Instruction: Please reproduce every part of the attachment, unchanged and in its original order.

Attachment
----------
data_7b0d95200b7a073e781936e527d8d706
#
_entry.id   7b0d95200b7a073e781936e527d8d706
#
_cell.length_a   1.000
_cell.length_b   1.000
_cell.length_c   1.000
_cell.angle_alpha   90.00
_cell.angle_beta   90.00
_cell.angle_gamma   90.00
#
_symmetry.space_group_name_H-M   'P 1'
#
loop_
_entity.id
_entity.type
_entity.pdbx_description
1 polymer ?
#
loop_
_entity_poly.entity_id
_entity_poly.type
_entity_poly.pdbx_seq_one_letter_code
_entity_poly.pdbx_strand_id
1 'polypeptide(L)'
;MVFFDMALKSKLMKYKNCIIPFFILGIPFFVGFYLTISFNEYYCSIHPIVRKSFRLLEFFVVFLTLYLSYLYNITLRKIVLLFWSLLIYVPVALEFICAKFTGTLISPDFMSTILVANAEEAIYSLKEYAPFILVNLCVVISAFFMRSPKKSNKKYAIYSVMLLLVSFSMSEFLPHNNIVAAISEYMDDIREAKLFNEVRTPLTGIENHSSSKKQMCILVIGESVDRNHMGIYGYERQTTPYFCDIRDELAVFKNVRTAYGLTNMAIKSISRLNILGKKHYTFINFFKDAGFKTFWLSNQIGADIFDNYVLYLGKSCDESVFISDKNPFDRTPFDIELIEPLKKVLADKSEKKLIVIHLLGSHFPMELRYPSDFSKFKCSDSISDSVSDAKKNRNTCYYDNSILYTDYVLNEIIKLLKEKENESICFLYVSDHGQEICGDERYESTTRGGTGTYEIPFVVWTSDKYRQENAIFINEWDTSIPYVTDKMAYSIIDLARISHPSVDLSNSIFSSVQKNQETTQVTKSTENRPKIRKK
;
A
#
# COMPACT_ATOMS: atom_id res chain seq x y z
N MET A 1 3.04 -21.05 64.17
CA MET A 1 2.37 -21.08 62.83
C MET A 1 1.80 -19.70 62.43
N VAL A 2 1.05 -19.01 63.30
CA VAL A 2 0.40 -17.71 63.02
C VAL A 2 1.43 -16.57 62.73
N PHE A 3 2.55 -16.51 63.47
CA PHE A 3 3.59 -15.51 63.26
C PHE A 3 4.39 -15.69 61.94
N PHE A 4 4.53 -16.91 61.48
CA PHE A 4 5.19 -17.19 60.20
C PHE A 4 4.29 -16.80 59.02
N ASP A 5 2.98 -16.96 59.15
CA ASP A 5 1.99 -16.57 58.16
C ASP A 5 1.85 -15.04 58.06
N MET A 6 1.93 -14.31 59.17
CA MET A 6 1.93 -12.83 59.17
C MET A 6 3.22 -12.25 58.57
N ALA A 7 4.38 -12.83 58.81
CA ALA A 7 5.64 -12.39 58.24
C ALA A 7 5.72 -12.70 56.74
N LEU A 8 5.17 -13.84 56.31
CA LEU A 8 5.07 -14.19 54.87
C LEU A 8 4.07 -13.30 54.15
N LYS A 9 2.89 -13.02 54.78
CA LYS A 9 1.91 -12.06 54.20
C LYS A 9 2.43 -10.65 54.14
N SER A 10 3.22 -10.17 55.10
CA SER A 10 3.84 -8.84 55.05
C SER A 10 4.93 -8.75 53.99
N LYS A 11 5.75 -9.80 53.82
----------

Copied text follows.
data_7b0d95200b7a073e781936e527d8d706
#
_entry.id   7b0d95200b7a073e781936e527d8d706
#
_cell.length_a   1.000
_cell.length_b   1.000
_cell.length_c   1.000
_cell.angle_alpha   90.00
_cell.angle_beta   90.00
_cell.angle_gamma   90.00
#
_symmetry.space_group_name_H-M   'P 1'
#
loop_
_entity.id
_entity.type
_entity.pdbx_description
1 polymer ?
#
loop_
_entity_poly.entity_id
_entity_poly.type
_entity_poly.pdbx_seq_one_letter_code
_entity_poly.pdbx_strand_id
1 'polypeptide(L)'
;MVFFDMALKSKLMKYKNCIIPFFILGIPFFVGFYLTISFNEYYCSIHPIVRKSFRLLEFFVVFLTLYLSYLYNITLRKIVLLFWSLLIYVPVALEFICAKFTGTLISPDFMSTILVANAEEAIYSLKEYAPFILVNLCVVISAFFMRSPKKSNKKYAIYSVMLLLVSFSMSEFLPHNNIVAAISEYMDDIREAKLFNEVRTPLTGIENHSSSKKQMCILVIGESVDRNHMGIYGYERQTTPYFCDIRDELAVFKNVRTAYGLTNMAIKSISRLNILGKKHYTFINFFKDAGFKTFWLSNQIGADIFDNYVLYLGKSCDESVFISDKNPFDRTPFDIELIEPLKKVLADKSEKKLIVIHLLGSHFPMELRYPSDFSKFKCSDSISDSVSDAKKNRNTCYYDNSILYTDYVLNEIIKLLKEKENESICFLYVSDHGQEICGDERYESTTRGGTGTYEIPFVVWTSDKYRQENAIFINEWDTSIPYVTDKMAYSIIDLARISHPSVDLSNSIFSSVQKNQETTQVTKSTENRPKIRKK
;
A
#
# COMPACT_ATOMS: atom_id res chain seq x y z
N MET A 1 3.04 -21.05 64.17
CA MET A 1 2.37 -21.08 62.83
C MET A 1 1.80 -19.70 62.43
N VAL A 2 1.05 -19.01 63.30
CA VAL A 2 0.40 -17.71 63.02
C VAL A 2 1.43 -16.57 62.73
N PHE A 3 2.55 -16.51 63.47
CA PHE A 3 3.59 -15.51 63.26
C PHE A 3 4.39 -15.69 61.94
N PHE A 4 4.53 -16.91 61.48
CA PHE A 4 5.19 -17.19 60.20
C PHE A 4 4.29 -16.80 59.02
N ASP A 5 2.98 -16.96 59.15
CA ASP A 5 1.99 -16.57 58.16
C ASP A 5 1.85 -15.04 58.06
N MET A 6 1.93 -14.31 59.17
CA MET A 6 1.93 -12.83 59.17
C MET A 6 3.22 -12.25 58.57
N ALA A 7 4.38 -12.83 58.81
CA ALA A 7 5.64 -12.39 58.24
C ALA A 7 5.72 -12.70 56.74
N LEU A 8 5.17 -13.84 56.31
CA LEU A 8 5.07 -14.19 54.87
C LEU A 8 4.07 -13.30 54.15
N LYS A 9 2.89 -13.02 54.78
CA LYS A 9 1.91 -12.06 54.20
C LYS A 9 2.43 -10.65 54.14
N SER A 10 3.22 -10.17 55.10
CA SER A 10 3.84 -8.84 55.05
C SER A 10 4.93 -8.75 53.99
N LYS A 11 5.75 -9.80 53.82